i will be fulfilling pre-req courses this spring '07 to submit a portfolio for nursing program.
i have questions about being prepared and/or even above avg.
is there anything that i can review, study, get certified in, such as cpr prior and during the program, other normal curriculum?
should i practice learning names and places of bones?
should i get cpr certified before acceptance?
should i read a nclex book?
should i review medicines and/or measuring?
i don't want find out the majority of my classmates have gotten head start on information knowledge that i could as well done myself.
Dec 26, '06
I am a soon to be nursing student (start 01/17/07 BSN program) and I did my pre-req's one at a time because I worked fulltime and have a 10 year old son. A CNA class was not required. I didnt have to take a CPR class until AFTER I completed all my pre-req's prior to getting into nursing school. I didnt do any studying prior to the courses started, but here is what I recommend:
Study the parts of the bones i.e clavicle has a spine, shoulder, etc.
Also, the orgins and insertions
Learn the muscle groupings, atagonist, anogist, etc.
Organic is what I can remember (stuggled a bit in chem)
Muscle contraction is a BIG issue
Nerve impulse is a BIG issue
Diffusion is a BIG issue
Osmosis is a BIG issue
Na and K pump is a BIG issue
Gram positive and Gram negative bacteria
Classification of bacteria
Lab really helped me in this class
Know how antibotics work or dont work
Kinda a review from chemistry, knowing the chemical reactions of certain vitamins.
This is all I can think of from the top of my head. I hope this helps!
Dec 26, '06
Welcome. I'm going to move your post out of introductions and to the student forum, where you might get more advice.
Most of us start nursing school from scratch and make it through nursing school and pass NCLEX. I prepared ahead of time nada for school myself and took the courses as they came along. It certainly doesn't hurt to learn a thing or two ahead of time.
Yes, get your CPR.
It might help you to get a head-start if you started learning basic A&P like bones and muscles, etc. Stick to basic A&P and don't go into Pathophysiology just yet. Learn the normal body functions first.
It would not hurt to take a course in dosages and calculations, or do some self study.
Do not worry about learning any medications. Dosing, side effects, contraindications and interactions are just too much to worry about now.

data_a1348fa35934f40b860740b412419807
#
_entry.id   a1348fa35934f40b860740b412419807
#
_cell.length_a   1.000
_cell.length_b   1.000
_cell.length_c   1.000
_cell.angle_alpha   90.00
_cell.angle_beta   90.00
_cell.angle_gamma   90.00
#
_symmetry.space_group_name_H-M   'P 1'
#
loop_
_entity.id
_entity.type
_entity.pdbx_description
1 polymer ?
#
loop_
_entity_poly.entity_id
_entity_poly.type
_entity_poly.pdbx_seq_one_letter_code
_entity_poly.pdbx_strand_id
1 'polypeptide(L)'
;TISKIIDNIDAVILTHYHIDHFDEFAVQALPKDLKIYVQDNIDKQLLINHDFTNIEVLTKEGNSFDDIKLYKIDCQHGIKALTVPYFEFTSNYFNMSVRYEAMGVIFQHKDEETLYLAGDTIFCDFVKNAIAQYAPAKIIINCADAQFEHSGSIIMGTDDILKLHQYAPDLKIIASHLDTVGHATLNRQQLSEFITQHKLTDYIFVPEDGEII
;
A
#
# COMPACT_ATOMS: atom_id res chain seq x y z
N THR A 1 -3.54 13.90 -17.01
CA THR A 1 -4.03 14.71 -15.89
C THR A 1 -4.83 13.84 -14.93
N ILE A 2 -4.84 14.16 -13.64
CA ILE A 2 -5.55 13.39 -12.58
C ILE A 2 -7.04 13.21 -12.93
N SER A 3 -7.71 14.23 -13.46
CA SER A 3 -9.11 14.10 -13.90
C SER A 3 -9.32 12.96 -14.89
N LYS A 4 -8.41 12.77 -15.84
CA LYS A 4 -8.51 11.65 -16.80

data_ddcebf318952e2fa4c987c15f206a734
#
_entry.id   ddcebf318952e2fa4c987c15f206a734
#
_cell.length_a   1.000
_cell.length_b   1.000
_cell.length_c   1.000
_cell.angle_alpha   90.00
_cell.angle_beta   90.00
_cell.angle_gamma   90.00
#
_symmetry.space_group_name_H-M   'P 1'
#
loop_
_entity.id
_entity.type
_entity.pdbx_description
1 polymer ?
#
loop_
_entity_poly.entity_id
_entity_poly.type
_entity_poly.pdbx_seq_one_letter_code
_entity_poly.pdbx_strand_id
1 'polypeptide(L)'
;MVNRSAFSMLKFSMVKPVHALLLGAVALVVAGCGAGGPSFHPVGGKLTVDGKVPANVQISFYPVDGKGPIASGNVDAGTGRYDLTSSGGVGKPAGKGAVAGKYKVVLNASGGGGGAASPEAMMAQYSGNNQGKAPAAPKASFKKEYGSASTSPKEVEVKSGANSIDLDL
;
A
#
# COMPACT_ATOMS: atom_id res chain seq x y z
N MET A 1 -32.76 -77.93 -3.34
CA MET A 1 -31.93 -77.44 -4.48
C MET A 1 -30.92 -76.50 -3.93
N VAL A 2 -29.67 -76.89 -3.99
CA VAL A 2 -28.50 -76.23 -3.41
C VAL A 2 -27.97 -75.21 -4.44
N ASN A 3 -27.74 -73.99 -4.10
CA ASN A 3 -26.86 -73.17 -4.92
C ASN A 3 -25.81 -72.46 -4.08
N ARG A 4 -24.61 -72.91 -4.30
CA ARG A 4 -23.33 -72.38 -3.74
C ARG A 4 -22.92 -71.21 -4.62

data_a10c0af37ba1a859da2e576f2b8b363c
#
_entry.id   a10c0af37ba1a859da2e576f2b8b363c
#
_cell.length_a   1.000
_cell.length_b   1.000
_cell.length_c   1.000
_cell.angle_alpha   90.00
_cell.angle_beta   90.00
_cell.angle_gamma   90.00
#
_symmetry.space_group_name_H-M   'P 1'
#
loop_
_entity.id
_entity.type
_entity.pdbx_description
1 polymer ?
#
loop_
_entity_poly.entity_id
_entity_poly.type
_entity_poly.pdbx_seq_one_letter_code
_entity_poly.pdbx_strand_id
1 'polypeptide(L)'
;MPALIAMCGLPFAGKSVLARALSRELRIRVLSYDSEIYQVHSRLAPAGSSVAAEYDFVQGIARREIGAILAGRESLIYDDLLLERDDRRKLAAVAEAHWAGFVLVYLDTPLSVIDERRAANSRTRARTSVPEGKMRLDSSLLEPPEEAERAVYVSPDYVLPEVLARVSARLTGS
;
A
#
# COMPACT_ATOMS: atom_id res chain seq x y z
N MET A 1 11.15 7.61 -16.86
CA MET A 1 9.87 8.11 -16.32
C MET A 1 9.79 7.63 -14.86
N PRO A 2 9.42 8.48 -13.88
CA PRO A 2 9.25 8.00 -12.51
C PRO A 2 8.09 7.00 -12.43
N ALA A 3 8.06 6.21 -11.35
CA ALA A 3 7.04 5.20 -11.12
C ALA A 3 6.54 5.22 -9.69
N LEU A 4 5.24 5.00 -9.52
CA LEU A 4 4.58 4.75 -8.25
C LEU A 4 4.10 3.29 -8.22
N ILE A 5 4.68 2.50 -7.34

Do not read an NCLEX book. Save that for when you graduate.
Dec 26, '06
My suggestion to you if you are a pre-nursing student is...concentrate on your pre-req's!!! Not only will they prepare you for nursing school, but doing well in these courses will increase your odds of getting into nursing school. If you know all the names of every bone in the body, but you have all C's in your pre-req's, well the odds of getting in are slim and, in some schools, you would not even be considered. Put all your effort into receiving good grades in your pre-req's. If something happens after you have completed your pre-req's and you do not get into nursing school and you have to wait until the next year to reapply, then over that year would be a good time to study bones and the like. Maybe work as a CNA.
I wish you well.
Dec 26, '06
You should be checking to see what courses you are going to be required to take and checking out the textbooks required for those courses. See if you can get the course syllabus from previous students as well as the textbooks so you can start studying for the classes as you get ready to take them from those materials. Surf the internet for websites to help you study these subjects.
You can start studying bones and muscles if you want, but there are lots of other subjects in anatomy and physiology that you will have to study and get tested over as well such as the functions of the liver and the kidneys, the ATP cycle and cell division. As for CPR certification, it's only good for 2 years and has to be renewed. Take it to be a good citizen, but whatever nursing school you eventually attend will require that any CPR certification you have will need to be current
Welcome to allnurses!
Dec 26, '06
Hi - My advice is to get the best grades you possibly can in your pre-reqs, and then get a really good study guide for the entrance exam (I assume you need to take one to get into a nursing program). Concentrate on getting ready for that exam! In my program, with so many people trying to get in, their score on the entrance exam was often the deciding factor for them. Good Luck!
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